Raise your hand if you thought I would go another month without casting on a sweater. Anyone? Not me. I contented myself with that dickey for a little bit, and have been test-knitting my own mitts pattern — the Cascara Mitts they’re called — which Tolt is publishing on Saturday as part of their 5th-anniversary collection. (I’ll be at the store/party on Saturday and am actually teaching this pattern on Sunday but the class is sold out!) And I think Bob recognized an opportunity and rushed into the void, requesting a sweater vest for himself, and even picking out the yarn — the skein of Plucky Knitter’s Yakpaca that I bought at Stitches West earlier this year. He’s convinced that since it’s a vest, it won’t be overly warm for him; I’m dubious but I love the man so I’ll knit the vest and hope! I’ll be using Churchmouse’s simple little His Vest pattern, but probably raising the neck a tiny bit.

I do think I’m narrowing in on a final decision for my next sweater, but in the meantime I want to focus on Bob’s vest and on finishing up the unfinished:

My Hozkwoz hat is within an inch of done
My blue Bellows just needs a couple of seams and some buttons
My lilac pullover-to-cardigan-conversion is just one fun steek experiment away
– And I have a pair of Log Cabin Mitts awaiting their thumbs

It had been my plan to do these things for Slow Fashion October, but I have had myself stretched wayyyy too thin for that. Fortunately, they’ve all been waiting patiently for both me and the weather, which has more or less arrived, so I’m excited to tackle it all.


PREVIOUSLY in Queue Check: September 2018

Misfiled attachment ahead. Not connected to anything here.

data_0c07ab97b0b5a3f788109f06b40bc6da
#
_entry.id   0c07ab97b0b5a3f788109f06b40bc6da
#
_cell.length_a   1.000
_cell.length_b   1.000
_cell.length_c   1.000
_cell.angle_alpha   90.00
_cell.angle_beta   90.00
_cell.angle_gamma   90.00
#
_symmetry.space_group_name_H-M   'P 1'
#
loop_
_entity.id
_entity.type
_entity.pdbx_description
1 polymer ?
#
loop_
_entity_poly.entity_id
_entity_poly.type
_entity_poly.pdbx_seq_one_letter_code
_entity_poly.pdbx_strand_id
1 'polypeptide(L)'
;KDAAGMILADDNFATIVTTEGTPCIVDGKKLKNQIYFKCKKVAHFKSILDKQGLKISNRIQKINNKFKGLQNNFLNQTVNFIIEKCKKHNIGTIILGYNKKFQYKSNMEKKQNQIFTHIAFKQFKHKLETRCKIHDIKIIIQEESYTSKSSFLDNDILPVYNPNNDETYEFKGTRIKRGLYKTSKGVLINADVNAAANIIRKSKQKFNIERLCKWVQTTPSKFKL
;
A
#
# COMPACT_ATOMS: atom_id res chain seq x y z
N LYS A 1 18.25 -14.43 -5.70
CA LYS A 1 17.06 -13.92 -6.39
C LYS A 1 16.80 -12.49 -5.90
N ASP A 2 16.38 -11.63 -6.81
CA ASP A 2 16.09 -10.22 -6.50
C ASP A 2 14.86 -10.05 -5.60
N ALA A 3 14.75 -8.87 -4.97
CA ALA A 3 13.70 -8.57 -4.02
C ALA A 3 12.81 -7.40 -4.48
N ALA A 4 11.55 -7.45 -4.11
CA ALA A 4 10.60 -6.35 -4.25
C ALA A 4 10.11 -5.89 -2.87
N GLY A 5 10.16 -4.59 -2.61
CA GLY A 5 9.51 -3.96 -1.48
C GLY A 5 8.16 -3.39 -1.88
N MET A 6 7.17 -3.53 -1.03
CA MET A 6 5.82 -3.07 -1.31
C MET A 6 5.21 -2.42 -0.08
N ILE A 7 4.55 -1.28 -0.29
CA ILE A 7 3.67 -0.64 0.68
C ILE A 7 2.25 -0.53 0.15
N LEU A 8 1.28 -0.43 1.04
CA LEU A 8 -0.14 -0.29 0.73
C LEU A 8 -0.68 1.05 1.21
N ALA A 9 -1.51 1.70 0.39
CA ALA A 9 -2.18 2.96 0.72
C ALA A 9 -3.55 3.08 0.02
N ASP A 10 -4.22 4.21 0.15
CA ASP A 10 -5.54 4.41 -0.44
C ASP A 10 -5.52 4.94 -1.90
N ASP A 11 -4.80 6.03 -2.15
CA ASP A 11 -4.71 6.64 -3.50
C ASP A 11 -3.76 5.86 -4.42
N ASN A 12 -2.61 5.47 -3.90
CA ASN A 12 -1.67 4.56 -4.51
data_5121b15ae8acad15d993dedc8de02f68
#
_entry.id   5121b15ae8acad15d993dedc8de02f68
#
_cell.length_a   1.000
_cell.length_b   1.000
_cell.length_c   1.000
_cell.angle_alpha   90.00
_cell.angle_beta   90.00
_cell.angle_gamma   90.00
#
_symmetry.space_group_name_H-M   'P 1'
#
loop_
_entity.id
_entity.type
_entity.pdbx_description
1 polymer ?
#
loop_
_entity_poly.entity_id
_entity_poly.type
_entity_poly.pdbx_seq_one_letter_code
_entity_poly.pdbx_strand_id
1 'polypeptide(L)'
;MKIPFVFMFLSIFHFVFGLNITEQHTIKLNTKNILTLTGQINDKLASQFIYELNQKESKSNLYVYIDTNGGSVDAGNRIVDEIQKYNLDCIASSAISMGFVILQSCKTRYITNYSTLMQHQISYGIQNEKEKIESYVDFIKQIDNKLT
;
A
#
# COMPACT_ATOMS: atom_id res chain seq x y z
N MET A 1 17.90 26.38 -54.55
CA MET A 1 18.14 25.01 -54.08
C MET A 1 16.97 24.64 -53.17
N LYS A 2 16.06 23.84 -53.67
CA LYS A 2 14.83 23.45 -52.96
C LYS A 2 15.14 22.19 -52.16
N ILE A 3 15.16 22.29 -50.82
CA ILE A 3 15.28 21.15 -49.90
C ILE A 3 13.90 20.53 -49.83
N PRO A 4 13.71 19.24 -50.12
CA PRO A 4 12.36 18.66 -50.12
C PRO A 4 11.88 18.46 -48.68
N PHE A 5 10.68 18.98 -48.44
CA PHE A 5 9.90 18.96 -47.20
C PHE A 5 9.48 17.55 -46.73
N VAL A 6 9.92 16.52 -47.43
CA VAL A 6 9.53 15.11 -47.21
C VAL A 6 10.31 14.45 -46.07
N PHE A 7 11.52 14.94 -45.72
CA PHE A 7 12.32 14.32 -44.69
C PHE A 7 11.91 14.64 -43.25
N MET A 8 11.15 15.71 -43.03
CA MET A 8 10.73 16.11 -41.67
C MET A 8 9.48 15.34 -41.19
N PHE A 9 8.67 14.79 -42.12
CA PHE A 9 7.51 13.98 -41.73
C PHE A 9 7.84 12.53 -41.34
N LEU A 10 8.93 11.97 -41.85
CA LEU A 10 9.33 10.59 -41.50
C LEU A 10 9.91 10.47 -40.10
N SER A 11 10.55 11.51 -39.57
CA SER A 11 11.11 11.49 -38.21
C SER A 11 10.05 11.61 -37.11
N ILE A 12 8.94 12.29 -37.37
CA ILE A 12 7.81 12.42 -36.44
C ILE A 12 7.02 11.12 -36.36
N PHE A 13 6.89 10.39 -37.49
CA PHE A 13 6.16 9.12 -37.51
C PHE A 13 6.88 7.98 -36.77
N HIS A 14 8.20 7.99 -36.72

Black and bluish (2018 FO-7) + BRB

Black and bluish Log Cabin Mitts (free pattern)

I’m in a hospital waiting room today as my husband is having some outpatient surgery. Nothing to be alarmed about (although all positive thoughts beamed toward Nashville are mightily welcome!), but I’m just not sure how much blogging I might get done this week since my focus will be on him. I’m sure many of you are thinking it’s been absolutely ages since you’ve gotten to see a pair of Log Cabin Mitts, so I’m leaving you with my latest pair. These got their thumbs on just in time to travel to Stitches West with me and get fondled by countless curious knitters along with the rest of the stack. (Those present having been the originals, ebony-and-ivory, toffee, these and the ones in progress — the grey ones were given to a friend.) This is leftover Shelter in Fossil and Newsprint, carried over from previous pairs, along with leftovers from my blue Bellows-in-waiting, and I absolutely love the interplay of the b/w and the blue/purple/green Harrisville tweed. These might be the last symmetrical pair for a minute — I’m headed into the asymmetrical part of the sketch pile.